Today’s Question: I’ve been wanting to create negatives from my digital images in order to make chemical-based prints. I have both Lightroom and Photoshop Elements. I can make a negative using Photoshop Elements, but I would like to stay in Lightroom. Is there a way in Lightroom to create a negative image?

Tim’s Quick Answer: It is possible to create a negative version of an image, but in this context it won’t be as simple as simply inverting the photo. Instead you’ll need to create a customized curve optimized for the final output conditions, which can require considerable trial-and-error to accomplish.

More Detail: The key to an inverted image is an inverted Tone Curve adjustment. To get started, make sure you are in the Point Curve mode rather than Parametric mode. If you see sliders for Highlights, Lights, Darks, and Shadows below the curve display in the Tone Curve section of the right panel in the Develop module, click the Point Curve button at the bottom-right of the Tone Curve section to switch modes.

Next, drag the black end point at the bottom-left of the curve display all the way to the top-left corner, and drag the white end point at the top-right of the curve display all the way to the bottom-right corner. This will create a basic inverted image, but it isn’t necessarily an optimal result for your final output.

If you are working with a black and white image, the process will be relatively straightforward. You can simply choose the “Black & White” option under the Treatment header in the Basic section of adjustments, and you’ll have a grayscale inverted image at this point.

However, even with a black and white image the simple inversion won’t necessarily provide an optimal tonal distribution in the final print based on a negative created from the adjusted image. If you are working with a color image the process is even more complicated, with a need to adjust the individual color curves found on the Channel popup below the histogram display.

So, it is most certainly possible to create an inverted image in Lightroom, but creating an adjustment that will produce good results in a print based on such a negative image can be a bit of a challenge. That said, once you have identified a set of adjustments that produce a good print, you can save a preset based on those adjustments to provide a good starting point for other images you want to print in the same way.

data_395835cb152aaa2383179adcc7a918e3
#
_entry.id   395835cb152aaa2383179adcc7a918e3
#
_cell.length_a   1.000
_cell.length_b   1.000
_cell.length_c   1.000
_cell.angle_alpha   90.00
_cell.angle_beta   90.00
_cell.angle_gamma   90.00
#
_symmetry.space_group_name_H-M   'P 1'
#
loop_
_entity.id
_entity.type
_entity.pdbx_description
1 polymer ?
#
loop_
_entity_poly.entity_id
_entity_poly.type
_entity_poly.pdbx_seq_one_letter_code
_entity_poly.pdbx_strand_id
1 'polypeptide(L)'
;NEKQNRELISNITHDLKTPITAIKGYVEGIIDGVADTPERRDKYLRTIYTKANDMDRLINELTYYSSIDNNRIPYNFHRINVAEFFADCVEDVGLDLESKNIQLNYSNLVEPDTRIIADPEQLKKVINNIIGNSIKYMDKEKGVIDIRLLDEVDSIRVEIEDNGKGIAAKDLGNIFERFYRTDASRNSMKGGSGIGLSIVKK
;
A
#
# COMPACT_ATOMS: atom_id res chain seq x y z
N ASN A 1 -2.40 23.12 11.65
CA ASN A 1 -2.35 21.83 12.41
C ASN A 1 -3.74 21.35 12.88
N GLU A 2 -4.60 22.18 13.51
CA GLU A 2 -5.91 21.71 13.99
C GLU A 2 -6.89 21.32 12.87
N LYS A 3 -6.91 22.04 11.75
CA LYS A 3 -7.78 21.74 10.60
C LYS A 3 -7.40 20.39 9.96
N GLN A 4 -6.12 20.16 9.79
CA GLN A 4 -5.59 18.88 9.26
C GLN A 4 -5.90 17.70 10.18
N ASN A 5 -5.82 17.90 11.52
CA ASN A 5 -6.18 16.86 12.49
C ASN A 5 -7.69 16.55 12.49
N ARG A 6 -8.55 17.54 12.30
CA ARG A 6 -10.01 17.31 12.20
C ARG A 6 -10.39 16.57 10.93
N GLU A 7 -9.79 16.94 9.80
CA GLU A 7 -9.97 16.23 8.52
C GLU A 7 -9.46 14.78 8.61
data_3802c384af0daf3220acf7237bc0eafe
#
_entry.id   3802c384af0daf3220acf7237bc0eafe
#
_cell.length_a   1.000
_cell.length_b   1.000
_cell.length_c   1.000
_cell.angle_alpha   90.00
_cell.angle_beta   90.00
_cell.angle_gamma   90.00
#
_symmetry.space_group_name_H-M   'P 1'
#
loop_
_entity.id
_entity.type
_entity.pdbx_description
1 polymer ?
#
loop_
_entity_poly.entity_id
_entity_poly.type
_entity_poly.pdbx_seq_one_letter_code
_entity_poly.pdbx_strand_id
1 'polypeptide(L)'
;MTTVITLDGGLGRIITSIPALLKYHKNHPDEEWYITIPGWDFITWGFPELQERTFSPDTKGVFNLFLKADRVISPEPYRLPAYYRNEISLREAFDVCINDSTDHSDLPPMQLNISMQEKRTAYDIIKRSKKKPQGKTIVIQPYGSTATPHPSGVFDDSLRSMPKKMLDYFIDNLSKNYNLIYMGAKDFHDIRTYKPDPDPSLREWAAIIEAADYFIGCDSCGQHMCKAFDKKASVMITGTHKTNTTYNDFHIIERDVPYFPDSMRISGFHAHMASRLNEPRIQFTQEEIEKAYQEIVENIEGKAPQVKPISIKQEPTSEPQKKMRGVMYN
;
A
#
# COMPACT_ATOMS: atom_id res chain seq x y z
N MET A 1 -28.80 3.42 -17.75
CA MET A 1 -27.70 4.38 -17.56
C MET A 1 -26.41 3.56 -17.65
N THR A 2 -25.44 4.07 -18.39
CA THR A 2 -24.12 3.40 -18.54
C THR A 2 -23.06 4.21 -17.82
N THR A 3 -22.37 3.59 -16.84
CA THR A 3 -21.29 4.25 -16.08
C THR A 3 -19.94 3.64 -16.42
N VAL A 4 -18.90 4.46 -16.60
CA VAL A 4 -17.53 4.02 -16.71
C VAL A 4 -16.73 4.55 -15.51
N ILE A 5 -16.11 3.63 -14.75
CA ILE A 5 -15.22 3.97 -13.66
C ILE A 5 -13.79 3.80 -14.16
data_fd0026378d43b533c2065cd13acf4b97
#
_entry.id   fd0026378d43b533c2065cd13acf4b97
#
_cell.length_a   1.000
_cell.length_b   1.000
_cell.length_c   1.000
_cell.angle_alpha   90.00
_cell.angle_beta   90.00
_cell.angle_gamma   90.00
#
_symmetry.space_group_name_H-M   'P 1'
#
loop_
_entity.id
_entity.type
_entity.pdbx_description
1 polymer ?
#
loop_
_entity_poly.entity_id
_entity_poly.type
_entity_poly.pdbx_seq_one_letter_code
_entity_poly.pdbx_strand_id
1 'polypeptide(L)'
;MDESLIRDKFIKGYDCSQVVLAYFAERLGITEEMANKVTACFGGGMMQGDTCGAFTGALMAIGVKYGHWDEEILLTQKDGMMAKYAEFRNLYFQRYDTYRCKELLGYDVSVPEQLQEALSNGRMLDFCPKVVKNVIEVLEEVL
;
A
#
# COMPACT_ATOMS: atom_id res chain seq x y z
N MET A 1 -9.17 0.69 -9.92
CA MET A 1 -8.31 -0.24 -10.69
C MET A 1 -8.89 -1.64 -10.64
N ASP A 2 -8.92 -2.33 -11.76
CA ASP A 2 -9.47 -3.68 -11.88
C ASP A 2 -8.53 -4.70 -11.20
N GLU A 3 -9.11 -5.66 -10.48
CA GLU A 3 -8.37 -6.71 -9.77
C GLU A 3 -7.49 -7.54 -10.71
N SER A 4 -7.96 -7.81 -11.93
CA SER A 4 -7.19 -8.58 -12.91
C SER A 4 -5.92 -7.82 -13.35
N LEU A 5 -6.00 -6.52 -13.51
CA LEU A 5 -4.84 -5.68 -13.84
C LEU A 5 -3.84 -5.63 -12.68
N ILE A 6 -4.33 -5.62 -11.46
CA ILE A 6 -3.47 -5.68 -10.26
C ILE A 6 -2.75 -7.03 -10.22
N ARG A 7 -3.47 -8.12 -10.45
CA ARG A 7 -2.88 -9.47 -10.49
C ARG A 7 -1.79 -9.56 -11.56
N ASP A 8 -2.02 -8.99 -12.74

Pen versus Lasso Tools


Today’s Question: What are your thoughts concerning the use of the Freeform Pen Tool (with the Magnetic option) vs. the Magnetic Lasso Tool [in Photoshop]?

Tim’s Quick Answer: In theory I prefer the additional flexibility provided by the Pen tools in Photoshop, but in actual practice I generally find the Lasso and Magnetic Lasso tools are all I really need in the context of photographic images.

More Detail: In essence, there are two sets of features to consider here. One is the magnetic feature, and the other is the method of drawing shapes.

In terms of the magnetic feature, I consider the two tool options to be equal to each other. In other words, you can expect the same basic results with the Magnetic Lasso tool compared to the Freeform Pen tool with the Magnetic option enabled.

Therefore, the key difference for our purposes relates to how you actually create a shape with these tools. The Lasso tools allow you to “manually” draw any shape you’d like, while the Pen tools allow you to define shapes based on vector paths. In other words, with one of the Pen tools you can create a shape based on anchor points, defining (or refining) lines and curves between those anchor points.

So, with either the Magnetic Lasso tool or the Freeform Pen tool you can define a shape based on contrast edges within a photo. In other words, you can create a shape that follows an object within the photo in a relatively automated way.

The key difference is that when you’re finished defining a shape with the Freeform Pen tool, you have a set of anchor points that can be refined just as you might change shapes when creating a path using the other variations on the Pen tool. That provides a degree of additional flexibility, to be sure.

However, I find that for most photographic images a vector shape doesn’t provide a tremendous advantage. The shapes I need to define within a photographic image are generally a bit more complicated than can be easily defined with vectors, and thus I need to use a raster-based shape.

So, again, the Freeform Pen tool provides an advantage over the Magnetic Lasso tool, but that advantage is something I find I generally am not able to really take advantage of in the context of a photographic image.